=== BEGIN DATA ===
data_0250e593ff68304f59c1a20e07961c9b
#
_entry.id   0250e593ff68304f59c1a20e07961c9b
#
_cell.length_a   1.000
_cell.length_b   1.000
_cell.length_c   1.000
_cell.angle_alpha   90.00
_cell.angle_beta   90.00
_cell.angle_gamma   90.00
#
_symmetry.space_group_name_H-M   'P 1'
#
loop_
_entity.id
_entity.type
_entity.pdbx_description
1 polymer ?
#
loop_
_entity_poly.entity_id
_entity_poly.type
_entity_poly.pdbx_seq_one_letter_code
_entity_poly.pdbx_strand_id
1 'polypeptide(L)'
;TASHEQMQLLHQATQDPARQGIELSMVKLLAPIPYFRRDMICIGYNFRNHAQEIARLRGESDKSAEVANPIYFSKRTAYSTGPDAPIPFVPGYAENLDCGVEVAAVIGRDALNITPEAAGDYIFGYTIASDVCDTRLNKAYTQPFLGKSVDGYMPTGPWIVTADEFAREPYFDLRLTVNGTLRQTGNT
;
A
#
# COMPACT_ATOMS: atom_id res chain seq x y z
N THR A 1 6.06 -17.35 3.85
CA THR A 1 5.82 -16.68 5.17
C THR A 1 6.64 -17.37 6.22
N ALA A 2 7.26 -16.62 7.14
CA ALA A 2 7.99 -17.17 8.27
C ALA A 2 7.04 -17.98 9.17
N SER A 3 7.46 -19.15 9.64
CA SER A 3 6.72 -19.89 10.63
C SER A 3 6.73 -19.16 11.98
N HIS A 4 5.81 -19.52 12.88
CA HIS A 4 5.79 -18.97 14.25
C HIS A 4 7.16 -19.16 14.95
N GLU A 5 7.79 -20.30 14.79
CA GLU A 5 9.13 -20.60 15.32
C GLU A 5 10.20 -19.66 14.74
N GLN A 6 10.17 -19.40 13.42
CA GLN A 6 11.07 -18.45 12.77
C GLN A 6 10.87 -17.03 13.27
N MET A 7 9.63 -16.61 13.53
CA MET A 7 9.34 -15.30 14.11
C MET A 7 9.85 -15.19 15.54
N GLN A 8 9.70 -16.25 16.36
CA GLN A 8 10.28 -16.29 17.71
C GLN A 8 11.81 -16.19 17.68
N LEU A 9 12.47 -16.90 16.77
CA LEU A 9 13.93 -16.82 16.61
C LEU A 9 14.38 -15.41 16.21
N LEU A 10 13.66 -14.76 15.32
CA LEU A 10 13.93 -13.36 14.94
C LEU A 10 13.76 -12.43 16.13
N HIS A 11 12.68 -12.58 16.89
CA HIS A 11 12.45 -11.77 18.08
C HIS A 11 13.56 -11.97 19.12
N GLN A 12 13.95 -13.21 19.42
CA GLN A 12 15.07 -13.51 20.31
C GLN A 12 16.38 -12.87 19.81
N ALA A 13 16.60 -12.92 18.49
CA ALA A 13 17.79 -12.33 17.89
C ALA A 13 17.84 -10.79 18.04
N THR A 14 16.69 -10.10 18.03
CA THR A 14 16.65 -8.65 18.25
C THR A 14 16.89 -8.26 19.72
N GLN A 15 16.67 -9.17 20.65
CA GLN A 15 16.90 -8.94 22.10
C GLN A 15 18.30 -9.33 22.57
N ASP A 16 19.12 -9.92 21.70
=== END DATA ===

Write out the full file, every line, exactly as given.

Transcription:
data_0250e593ff68304f59c1a20e07961c9b
#
_entry.id   0250e593ff68304f59c1a20e07961c9b
#
_cell.length_a   1.000
_cell.length_b   1.000
_cell.length_c   1.000
_cell.angle_alpha   90.00
_cell.angle_beta   90.00
_cell.angle_gamma   90.00
#
_symmetry.space_group_name_H-M   'P 1'
#
loop_
_entity.id
_entity.type
_entity.pdbx_description
1 polymer ?
#
loop_
_entity_poly.entity_id
_entity_poly.type
_entity_poly.pdbx_seq_one_letter_code
_entity_poly.pdbx_strand_id
1 'polypeptide(L)'
;TASHEQMQLLHQATQDPARQGIELSMVKLLAPIPYFRRDMICIGYNFRNHAQEIARLRGESDKSAEVANPIYFSKRTAYSTGPDAPIPFVPGYAENLDCGVEVAAVIGRDALNITPEAAGDYIFGYTIASDVCDTRLNKAYTQPFLGKSVDGYMPTGPWIVTADEFAREPYFDLRLTVNGTLRQTGNT
;
A
#
# COMPACT_ATOMS: atom_id res chain seq x y z
N THR A 1 6.06 -17.35 3.85
CA THR A 1 5.82 -16.68 5.17
C THR A 1 6.64 -17.37 6.22
N ALA A 2 7.26 -16.62 7.14
CA ALA A 2 7.99 -17.17 8.27
C ALA A 2 7.04 -17.98 9.17
N SER A 3 7.46 -19.15 9.64
CA SER A 3 6.72 -19.89 10.63
C SER A 3 6.73 -19.16 11.98
N HIS A 4 5.81 -19.52 12.88
CA HIS A 4 5.79 -18.97 14.25
C HIS A 4 7.16 -19.16 14.95
N GLU A 5 7.79 -20.30 14.79
CA GLU A 5 9.13 -20.60 15.32
C GLU A 5 10.20 -19.66 14.74
N GLN A 6 10.17 -19.40 13.42
CA GLN A 6 11.07 -18.45 12.77
C GLN A 6 10.87 -17.03 13.27
N MET A 7 9.63 -16.61 13.53
CA MET A 7 9.34 -15.30 14.11
C MET A 7 9.85 -15.19 15.54
N GLN A 8 9.70 -16.25 16.36
CA GLN A 8 10.28 -16.29 17.71
C GLN A 8 11.81 -16.19 17.68
N LEU A 9 12.47 -16.90 16.77
CA LEU A 9 13.93 -16.82 16.61
C LEU A 9 14.38 -15.41 16.21
N LEU A 10 13.66 -14.76 15.32
CA LEU A 10 13.93 -13.36 14.94
C LEU A 10 13.76 -12.43 16.13
N HIS A 11 12.68 -12.58 16.89
CA HIS A 11 12.45 -11.77 18.08
C HIS A 11 13.56 -11.97 19.12
N GLN A 12 13.95 -13.21 19.42
CA GLN A 12 15.07 -13.51 20.31
C GLN A 12 16.38 -12.87 19.81
N ALA A 13 16.60 -12.92 18.49
CA ALA A 13 17.79 -12.33 17.89
C ALA A 13 17.84 -10.79 18.04
N THR A 14 16.69 -10.10 18.03
CA THR A 14 16.65 -8.65 18.25
C THR A 14 16.89 -8.26 19.72
N GLN A 15 16.67 -9.17 20.65
CA GLN A 15 16.90 -8.94 22.10
C GLN A 15 18.30 -9.33 22.57
N ASP A 16 19.12 -9.92 21.70